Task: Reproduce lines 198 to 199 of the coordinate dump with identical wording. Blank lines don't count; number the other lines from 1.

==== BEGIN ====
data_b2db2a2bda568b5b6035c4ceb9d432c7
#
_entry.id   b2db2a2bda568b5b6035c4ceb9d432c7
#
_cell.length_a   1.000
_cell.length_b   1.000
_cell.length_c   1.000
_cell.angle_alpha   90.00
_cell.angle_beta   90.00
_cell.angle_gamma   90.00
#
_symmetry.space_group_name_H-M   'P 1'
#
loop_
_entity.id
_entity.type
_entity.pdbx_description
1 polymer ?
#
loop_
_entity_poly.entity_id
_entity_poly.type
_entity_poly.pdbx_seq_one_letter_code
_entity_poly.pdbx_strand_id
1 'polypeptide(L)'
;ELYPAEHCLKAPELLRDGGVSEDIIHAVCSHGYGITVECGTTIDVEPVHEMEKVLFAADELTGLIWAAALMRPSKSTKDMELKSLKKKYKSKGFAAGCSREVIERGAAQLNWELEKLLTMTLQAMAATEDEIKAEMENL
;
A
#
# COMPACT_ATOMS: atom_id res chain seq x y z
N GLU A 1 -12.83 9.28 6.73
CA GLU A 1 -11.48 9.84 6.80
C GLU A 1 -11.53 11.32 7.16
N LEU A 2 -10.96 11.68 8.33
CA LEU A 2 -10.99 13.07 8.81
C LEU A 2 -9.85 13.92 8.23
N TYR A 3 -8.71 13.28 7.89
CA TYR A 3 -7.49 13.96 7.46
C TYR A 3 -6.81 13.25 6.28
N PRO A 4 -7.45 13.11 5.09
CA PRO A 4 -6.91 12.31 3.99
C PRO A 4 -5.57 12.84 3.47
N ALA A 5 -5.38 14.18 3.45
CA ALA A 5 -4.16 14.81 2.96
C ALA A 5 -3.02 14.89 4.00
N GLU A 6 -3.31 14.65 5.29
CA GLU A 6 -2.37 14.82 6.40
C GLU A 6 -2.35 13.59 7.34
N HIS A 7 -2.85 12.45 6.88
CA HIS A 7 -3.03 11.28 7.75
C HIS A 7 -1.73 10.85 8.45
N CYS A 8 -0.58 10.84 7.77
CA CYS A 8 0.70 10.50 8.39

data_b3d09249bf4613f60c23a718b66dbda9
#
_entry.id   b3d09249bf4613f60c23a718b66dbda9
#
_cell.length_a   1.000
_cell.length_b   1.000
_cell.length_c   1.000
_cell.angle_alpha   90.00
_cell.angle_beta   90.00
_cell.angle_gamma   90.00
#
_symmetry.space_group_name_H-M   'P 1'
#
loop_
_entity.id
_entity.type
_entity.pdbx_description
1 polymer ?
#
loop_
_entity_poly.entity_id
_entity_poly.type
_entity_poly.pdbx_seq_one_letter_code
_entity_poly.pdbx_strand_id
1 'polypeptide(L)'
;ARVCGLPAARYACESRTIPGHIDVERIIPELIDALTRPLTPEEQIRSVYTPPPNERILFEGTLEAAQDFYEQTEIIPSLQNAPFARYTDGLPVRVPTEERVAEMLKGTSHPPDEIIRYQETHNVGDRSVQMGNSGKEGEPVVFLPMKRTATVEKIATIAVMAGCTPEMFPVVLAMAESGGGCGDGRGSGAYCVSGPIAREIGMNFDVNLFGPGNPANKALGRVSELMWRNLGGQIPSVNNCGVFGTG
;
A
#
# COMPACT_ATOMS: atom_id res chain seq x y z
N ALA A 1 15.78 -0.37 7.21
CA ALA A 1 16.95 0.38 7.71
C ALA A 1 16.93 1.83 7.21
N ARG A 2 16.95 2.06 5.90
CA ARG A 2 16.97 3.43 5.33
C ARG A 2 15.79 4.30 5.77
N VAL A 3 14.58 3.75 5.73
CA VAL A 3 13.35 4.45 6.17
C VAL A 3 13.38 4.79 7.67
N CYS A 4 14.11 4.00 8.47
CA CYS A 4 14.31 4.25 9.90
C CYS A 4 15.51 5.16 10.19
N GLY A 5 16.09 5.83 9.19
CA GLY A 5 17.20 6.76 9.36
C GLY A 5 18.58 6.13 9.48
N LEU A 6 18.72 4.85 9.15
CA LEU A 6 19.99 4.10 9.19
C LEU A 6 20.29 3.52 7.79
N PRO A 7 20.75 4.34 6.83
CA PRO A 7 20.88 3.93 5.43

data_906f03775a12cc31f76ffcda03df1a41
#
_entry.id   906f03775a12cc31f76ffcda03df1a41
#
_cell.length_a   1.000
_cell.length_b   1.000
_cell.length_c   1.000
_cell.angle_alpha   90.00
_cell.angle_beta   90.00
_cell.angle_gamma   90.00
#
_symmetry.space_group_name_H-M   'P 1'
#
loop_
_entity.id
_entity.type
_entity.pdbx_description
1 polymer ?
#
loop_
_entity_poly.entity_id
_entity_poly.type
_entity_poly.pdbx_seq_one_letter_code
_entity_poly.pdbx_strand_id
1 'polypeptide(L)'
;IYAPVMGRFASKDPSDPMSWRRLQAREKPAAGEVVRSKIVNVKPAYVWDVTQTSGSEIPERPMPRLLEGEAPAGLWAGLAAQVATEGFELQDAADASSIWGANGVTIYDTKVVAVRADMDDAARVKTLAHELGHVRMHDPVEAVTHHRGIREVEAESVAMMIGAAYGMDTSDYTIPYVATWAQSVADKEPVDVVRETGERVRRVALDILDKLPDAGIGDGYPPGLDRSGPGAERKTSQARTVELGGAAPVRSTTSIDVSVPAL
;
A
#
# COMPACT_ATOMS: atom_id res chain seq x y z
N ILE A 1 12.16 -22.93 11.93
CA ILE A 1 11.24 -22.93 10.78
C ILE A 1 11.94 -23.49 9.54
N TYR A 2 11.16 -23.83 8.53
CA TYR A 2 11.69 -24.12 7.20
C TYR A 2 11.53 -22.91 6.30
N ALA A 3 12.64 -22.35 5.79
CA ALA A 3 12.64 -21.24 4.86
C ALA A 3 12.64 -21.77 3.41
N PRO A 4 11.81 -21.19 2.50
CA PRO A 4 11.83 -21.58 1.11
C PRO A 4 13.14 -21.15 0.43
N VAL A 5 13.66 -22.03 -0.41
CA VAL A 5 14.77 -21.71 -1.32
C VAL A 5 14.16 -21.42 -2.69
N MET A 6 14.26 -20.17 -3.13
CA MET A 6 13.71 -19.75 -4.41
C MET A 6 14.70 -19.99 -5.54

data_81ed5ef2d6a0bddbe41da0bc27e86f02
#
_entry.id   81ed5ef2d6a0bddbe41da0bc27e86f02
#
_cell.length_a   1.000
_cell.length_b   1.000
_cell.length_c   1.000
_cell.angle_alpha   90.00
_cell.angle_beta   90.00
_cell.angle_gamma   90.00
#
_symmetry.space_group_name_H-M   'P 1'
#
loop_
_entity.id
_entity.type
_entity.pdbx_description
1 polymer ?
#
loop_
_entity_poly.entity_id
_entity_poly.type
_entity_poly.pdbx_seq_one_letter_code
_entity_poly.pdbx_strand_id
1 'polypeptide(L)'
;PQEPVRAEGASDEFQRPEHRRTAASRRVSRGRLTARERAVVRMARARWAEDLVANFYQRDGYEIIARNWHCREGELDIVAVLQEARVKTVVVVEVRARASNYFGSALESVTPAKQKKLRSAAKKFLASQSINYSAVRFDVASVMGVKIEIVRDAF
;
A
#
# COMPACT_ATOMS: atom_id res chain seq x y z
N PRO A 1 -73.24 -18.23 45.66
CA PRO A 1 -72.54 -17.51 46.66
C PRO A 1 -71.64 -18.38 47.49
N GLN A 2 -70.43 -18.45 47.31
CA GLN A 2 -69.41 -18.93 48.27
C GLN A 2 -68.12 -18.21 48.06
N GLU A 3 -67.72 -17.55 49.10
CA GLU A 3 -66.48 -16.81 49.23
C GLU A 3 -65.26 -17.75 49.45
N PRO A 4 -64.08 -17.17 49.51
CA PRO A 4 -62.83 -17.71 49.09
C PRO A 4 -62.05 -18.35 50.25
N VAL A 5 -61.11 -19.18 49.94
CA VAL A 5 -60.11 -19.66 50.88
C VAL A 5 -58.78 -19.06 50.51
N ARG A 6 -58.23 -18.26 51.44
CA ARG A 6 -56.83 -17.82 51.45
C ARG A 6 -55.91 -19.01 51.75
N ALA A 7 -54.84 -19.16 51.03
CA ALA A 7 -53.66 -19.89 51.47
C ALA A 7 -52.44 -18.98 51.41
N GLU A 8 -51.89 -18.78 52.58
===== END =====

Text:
CA ARG A 6 -56.83 -17.82 51.45
C ARG A 6 -55.91 -19.01 51.75